Teachers' professional certainty was measured qualitatively using a descriptive approach (Potter, 2003), interpreting central themes from transcriptions of audio recordings of teachers' collaborative discussions. In this process, Munthe's construct (2003a) was used to define teachers' expressions, ranging from uncertain to certain. The categorization of themes, and particularly didactical, practical and relational certainty, relied on Munthe's (2001) variable groupings. A theme was categorized as didactical if it expressed questions about reaching academic goals, practical if it described methods to intervene or organize teaching and relational when it was about building relationships between students and parents (Munthe, 2001). A mixed-methods approach (Creswell, 2014) was used, in which the didactical, practical and relational themes were categorized and quantified as they appeared in the qualitatively pre-analyzed data.

The researcher interpreted teachers' expressions of uncertainty and certainty in their actions and decisions during the first and second meeting by linking relevant expressions to study themes. Internal validity (Loseke, 2012) was assessed by sharing interpretations of teachers' expressions in the first and second collaborative meeting as feedback to teachers during the last collaborative meeting. During this final meeting, all participating teachers were given opportunities to reflect on the researcher's preliminary findings.

Students' perceived difficulty and level of joy were measured using a five-point Likert-type scale (Jamieson, 2004) with a combination of words and symbols. The scale was designed in collaboration with participating teachers to ensure students' understanding.

3.6.1 Design of the learning material

In line with variation theory (Marton, 2015), the students received a complete measurement kit that permitted comparison of the differences in measuring spoons (Figure 1). This enabled them to understand size based on a representation of different sizes. They also measured different substances: solids and liquids, water and macaroni. This meant they encountered variation in representations of quantity differences independently of substance type. They also had to pour contents into a liter measure to check the amount with two different representations of measures. Finally, in line with variation theory, they learnt about measurement differences by keeping the quantity (e.g. 2) invariant, but varying the measure used (e.g. comparing two teaspoons with two deciliters).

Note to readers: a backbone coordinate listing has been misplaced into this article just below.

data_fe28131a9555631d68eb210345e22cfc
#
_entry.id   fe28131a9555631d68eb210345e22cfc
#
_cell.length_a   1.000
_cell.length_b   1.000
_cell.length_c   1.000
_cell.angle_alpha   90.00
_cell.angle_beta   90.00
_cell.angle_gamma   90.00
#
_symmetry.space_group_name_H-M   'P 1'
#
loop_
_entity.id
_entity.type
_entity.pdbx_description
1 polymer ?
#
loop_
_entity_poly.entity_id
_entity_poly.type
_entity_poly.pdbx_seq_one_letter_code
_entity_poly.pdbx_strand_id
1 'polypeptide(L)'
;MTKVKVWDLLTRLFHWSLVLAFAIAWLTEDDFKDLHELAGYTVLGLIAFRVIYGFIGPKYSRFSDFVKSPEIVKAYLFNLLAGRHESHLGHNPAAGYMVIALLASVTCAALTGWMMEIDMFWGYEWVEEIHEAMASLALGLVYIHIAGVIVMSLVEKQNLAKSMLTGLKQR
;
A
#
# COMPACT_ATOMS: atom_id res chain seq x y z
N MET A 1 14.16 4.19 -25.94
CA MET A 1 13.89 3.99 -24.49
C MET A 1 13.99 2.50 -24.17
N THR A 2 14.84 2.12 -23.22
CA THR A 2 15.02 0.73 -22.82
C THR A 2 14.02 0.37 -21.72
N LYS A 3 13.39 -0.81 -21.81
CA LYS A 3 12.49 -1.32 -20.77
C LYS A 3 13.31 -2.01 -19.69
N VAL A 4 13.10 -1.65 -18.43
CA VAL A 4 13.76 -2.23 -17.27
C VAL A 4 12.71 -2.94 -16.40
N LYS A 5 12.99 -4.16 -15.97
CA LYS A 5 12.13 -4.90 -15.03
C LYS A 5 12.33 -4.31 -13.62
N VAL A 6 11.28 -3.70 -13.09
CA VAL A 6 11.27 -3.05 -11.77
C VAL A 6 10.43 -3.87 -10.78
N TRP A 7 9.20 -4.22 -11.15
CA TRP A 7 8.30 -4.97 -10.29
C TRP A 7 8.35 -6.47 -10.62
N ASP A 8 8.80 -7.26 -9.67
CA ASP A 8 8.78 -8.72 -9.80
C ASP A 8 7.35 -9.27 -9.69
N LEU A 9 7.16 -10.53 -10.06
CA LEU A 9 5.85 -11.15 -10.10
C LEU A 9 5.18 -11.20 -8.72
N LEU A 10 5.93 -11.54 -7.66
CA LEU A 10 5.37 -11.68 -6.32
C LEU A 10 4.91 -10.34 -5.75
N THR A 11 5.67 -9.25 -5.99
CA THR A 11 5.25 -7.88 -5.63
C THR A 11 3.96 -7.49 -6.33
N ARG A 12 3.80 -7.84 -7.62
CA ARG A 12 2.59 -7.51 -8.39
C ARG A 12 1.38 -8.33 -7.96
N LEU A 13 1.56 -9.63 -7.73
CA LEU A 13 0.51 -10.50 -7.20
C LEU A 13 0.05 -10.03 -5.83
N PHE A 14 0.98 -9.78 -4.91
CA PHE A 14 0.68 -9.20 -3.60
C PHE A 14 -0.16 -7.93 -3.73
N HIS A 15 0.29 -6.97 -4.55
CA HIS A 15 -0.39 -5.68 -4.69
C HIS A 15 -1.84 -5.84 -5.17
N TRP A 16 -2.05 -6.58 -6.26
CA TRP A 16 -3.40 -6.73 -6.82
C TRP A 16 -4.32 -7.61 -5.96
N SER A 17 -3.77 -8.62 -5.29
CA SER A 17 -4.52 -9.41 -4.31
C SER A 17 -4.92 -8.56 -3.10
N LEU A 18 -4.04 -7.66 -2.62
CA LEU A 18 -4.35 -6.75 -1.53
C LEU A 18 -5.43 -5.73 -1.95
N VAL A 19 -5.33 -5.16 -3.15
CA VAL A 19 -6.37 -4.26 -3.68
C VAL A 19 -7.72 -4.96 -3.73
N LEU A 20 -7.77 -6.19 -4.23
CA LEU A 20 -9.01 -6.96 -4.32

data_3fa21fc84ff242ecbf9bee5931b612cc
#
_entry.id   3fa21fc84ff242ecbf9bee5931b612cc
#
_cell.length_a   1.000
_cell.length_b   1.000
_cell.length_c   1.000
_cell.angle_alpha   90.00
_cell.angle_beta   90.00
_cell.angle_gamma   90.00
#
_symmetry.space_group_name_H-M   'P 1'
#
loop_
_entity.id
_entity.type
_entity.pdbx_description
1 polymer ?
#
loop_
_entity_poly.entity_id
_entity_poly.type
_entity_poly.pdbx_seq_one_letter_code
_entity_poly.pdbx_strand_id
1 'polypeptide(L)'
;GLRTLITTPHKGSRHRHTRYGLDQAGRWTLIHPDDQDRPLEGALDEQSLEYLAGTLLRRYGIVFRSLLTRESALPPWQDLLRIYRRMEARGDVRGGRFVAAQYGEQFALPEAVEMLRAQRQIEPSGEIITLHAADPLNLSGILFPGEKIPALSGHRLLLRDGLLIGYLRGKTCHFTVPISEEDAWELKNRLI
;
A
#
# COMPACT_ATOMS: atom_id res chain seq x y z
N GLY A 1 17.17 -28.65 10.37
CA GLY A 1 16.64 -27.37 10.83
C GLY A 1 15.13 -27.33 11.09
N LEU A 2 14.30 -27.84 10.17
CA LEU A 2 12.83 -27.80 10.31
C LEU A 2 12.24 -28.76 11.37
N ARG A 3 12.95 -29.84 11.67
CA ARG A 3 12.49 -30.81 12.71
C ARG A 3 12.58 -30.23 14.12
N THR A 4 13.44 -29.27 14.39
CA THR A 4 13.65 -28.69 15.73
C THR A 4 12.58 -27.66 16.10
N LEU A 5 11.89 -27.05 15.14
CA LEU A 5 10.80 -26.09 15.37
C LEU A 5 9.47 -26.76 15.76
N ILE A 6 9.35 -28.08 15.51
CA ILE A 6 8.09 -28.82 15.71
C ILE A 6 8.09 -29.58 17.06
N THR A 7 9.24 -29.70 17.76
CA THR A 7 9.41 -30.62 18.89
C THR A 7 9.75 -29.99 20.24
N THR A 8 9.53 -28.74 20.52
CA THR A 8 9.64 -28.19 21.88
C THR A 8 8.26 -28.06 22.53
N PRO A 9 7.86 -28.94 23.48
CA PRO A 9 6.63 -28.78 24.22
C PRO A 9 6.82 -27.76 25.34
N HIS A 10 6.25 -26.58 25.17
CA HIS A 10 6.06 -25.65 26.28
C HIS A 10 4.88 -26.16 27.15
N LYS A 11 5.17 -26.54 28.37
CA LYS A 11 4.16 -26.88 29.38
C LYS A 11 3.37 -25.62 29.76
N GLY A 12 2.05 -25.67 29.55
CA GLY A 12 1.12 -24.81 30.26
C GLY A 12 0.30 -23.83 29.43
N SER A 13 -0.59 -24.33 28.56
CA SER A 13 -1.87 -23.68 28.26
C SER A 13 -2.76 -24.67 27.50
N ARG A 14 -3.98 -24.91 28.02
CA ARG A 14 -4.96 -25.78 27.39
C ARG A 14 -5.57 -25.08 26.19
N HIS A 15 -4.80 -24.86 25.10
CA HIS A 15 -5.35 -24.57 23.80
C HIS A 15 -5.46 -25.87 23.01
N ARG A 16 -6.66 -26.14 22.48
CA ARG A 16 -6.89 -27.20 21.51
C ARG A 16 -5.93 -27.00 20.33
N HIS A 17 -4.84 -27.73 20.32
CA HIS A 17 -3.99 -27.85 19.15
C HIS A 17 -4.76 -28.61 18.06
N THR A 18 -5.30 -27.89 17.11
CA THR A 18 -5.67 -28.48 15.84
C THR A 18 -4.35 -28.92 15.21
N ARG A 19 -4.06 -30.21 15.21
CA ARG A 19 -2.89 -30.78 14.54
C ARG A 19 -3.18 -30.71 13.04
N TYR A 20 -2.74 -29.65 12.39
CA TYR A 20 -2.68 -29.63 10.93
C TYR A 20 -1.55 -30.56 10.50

3.7 Procedure for lesson study cycle as a research instrument

Munthe et al. 's (2015) model of lesson study was used. Teachers and researcher worked together to define a learning gap with an explicit object of learning (Marton, 2015). The process is shown in Figure 2.

3.7.1 Data collection

Students' performance was measured both quantitatively by pre- and post-tests and qualitatively by observation by teachers. Pre- and post-tests and the attitude test were constructed during the collaborative meetings. It was considered important to measure students' attitudes to determine the views of the students involved (UNICEF, 2009). The collaborative meetings (a total of 7 h and 45 min) were audio taped and transcribed verbatim. These data also captured teachers' expressions of their certainty twice during the study to assess their attitudes.

4. Results: implementation of the lesson study

As the implementation of lesson study in the context of SEN teachers' design of lessons for students with intellectual disability is central to the present research context, the stages of the lesson study cycle are described in detail as follows:

4.1 Step 1 – collaborative planning

4.1.1 Basic data

Nine teachers participated in the first collaborative meeting (one was absent). The meeting lasted 2 h.

4.1.2 Identify a learning gap

The teachers and the researcher jointly identified a learning gap regarding students' prerequisites to develop mathematical thinking. During the meeting, the researcher provided all teachers with the opportunity to share their reflections. The gap identified concerned reasonableness and mathematical concepts. One teacher stated, Now, when you talk about reasonableness, I think of concrete situations existing in the classroom, conversations and conflicts between the students, for example, related to what an exclusive car costs.

During the session, one teacher defined the mutual object of learning: